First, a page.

I now have an executive coach. I wish he just told me what to do, but we pay him a lot of money not to, which means I have to figure it out by myself. So I turned to my personal network and asked the following question.
You’re a CTO, what do you do?
Nobody gave me a list! A lot of replies described what not to do. Some emphasized the difference between a CTO and a VP or Head of Engineering, but I thought I already had that nailed down reasonably well.
A company has many possible successful outcomes. Organizations iterate and find a business by trial and error. The job of a CTO is to continuously ensure that all possible outcomes are enabled with technology, while the job of a VP or Head of Engineering is to execute on the outcome currently chosen.
So how do I find out what I should be doing every day? What is it that I actually do?
I decided to apply test-driven development to this problem.
How do I find something to apply these tests to?
Lets begin with a hypothesis.
Technology is not just a tool, it’s also an opportunity.
So my job is to balance envisioning where the company’s technology needs to go with creating technology that enables everyone at the company to meet their business goals. It’s a combination of making new things possible and supporting existing projects. Technology also can’t exist without people, and it has no purpose without a business.
This yields three clear priorities: people, technology and business.
- Technology is built by people, therefore my job is to help attract and retain the best people and to create a culture where they do their best work.
- Technology is a unique multiplier, therefore my job is to build technology that makes big things possible.
- Technology helps the business grow, therefore my job is to drive the highest ROI on technology.
I now have priorities and a test to check against everything I do. This is definitely something I can work with!
My first actual work item was to reach out to team leads and ask: What can I do for you?
Team Leads (on the bcc),
This is one of those broad self-searching quests, brace yourselves :)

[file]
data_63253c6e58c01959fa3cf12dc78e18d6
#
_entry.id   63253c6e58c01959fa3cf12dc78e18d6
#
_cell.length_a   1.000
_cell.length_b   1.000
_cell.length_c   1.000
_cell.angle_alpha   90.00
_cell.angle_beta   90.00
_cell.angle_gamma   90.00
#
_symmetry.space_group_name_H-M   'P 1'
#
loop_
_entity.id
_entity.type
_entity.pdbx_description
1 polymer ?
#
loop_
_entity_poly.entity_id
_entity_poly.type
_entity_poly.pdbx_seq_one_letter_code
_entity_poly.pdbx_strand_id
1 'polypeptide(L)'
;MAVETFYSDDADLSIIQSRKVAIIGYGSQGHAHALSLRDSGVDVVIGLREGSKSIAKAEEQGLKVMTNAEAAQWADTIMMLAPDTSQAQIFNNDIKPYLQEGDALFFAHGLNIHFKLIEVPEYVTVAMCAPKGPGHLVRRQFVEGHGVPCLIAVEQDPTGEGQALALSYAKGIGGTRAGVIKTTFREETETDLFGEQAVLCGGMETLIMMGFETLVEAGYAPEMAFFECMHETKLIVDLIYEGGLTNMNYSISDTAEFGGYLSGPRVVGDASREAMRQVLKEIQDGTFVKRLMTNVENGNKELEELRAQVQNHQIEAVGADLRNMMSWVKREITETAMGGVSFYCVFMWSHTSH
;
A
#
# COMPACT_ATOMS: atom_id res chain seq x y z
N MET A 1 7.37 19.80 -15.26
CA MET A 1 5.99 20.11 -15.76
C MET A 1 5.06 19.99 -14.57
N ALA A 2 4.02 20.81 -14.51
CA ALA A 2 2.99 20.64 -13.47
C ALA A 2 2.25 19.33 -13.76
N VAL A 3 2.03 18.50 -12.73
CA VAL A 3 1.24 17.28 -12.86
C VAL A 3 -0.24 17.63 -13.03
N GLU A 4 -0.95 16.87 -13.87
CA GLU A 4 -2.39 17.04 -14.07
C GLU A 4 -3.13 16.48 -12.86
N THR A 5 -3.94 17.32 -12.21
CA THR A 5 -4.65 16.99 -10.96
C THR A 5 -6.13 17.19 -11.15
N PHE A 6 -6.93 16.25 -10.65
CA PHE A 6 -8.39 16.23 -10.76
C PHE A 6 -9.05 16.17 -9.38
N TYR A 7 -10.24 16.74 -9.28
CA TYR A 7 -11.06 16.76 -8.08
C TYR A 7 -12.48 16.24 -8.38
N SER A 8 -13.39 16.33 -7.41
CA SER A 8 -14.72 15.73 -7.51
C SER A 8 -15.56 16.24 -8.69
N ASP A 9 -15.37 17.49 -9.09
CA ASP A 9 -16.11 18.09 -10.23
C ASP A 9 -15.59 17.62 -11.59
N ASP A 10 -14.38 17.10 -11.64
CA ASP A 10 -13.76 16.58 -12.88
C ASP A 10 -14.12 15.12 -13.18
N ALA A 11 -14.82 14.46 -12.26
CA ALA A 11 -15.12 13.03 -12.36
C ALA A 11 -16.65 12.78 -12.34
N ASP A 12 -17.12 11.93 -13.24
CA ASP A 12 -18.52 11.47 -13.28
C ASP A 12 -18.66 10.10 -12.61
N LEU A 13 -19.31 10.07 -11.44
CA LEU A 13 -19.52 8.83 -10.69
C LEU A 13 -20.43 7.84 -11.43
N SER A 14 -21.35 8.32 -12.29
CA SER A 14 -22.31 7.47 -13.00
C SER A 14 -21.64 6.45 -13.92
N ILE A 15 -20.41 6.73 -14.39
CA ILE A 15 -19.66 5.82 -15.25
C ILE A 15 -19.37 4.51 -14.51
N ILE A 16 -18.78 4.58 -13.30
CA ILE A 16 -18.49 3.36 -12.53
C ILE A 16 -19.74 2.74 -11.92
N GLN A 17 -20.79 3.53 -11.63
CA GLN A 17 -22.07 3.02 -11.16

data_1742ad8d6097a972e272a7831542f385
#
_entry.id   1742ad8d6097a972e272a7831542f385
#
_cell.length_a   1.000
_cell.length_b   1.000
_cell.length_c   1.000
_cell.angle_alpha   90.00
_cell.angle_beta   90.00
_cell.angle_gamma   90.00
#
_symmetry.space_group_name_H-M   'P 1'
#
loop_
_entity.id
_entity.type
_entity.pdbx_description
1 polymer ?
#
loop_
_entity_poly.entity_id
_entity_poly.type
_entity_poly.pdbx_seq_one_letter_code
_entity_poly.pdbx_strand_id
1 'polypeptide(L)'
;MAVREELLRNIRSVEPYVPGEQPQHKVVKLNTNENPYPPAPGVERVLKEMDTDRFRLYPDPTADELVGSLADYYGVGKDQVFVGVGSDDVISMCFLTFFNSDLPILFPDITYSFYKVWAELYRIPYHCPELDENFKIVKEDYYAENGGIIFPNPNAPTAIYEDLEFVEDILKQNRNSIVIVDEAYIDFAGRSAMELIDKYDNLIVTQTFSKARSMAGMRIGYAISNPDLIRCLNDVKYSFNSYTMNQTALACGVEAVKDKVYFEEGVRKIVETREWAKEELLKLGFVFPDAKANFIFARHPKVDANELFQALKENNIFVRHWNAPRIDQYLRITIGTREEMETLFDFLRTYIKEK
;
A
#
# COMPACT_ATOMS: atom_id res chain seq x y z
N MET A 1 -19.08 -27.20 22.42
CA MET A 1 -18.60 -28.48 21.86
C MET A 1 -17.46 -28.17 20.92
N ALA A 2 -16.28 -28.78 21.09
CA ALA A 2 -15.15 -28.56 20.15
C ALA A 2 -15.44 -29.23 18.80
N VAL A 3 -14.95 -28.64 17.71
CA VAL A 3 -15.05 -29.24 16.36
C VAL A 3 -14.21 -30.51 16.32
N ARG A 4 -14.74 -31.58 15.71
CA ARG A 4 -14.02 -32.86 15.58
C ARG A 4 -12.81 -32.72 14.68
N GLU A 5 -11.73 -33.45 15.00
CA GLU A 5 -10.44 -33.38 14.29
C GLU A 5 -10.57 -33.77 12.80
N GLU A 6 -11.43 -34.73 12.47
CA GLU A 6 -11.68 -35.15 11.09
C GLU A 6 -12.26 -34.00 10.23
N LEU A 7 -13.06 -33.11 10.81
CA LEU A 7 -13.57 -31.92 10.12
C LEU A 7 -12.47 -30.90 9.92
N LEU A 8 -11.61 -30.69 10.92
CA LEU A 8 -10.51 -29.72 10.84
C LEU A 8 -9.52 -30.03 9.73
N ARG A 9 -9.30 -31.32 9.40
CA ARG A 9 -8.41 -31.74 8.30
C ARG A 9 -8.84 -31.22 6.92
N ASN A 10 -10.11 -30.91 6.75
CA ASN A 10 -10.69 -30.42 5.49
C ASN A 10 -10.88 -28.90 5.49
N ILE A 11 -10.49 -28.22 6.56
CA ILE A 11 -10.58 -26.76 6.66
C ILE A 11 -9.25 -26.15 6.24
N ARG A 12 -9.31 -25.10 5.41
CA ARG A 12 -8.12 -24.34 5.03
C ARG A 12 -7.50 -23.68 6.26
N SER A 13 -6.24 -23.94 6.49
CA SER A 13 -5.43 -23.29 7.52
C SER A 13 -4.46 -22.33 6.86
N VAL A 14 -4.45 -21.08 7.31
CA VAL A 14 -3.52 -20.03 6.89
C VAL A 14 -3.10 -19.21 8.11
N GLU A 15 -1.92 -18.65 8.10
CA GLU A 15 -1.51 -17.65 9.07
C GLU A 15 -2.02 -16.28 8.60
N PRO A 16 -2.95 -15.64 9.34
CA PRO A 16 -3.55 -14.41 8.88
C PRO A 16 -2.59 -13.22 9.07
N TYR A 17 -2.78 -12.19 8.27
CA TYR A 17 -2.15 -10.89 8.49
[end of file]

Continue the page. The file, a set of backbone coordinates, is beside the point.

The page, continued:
I have been watching our increasingly strong Engineering team and am so happy to see it be totally self-sufficient and autonomous and really driving the company forward when it comes to software delivery, technology, etc. I am also excited about a newly forming product organization.
I am a bit less needed around day-to-day code things, which probably means we’re on the right track! And I have the luxury of having a bit more time to focus on new things, and am in a really privileged place where I know the company inside-out. I have a strong feeling that there’re a lot of things I could be doing as CTO that I am not doing today that could make your job a lot easier. It could be meeting with customers, or something else, I want to find out! Two questions:
- What are the outcomes you are looking to achieve in your position in 2015?
- For any such outcome, is there anything I can do to help you achieve it?
I applied my test to actively learning about other team’s concrete goals and outcomes and it passed. It’s medium to long term, strategic and aims at company-wide impact. It is also something very measurable: do I know, at all times, what each team’s goals are? Am I following up on the asks from these teams with Engineering team leads? Are they acting on them?
The final step is to create a repeatable process around this. I already have 1:1s with every member of the Engineering team and am now working on scheduling 1:1s with every team lead at least once every six months. I am helping with our quarterly all-hands in order to ensure that each team has an opportunity to communicate their goals and priorities to other teams. Finally, I regularly, gently and quietly nudge team leads that aren’t so great at communicating their progress to everyone to imitate those who are better at it.
This is one thing I now do.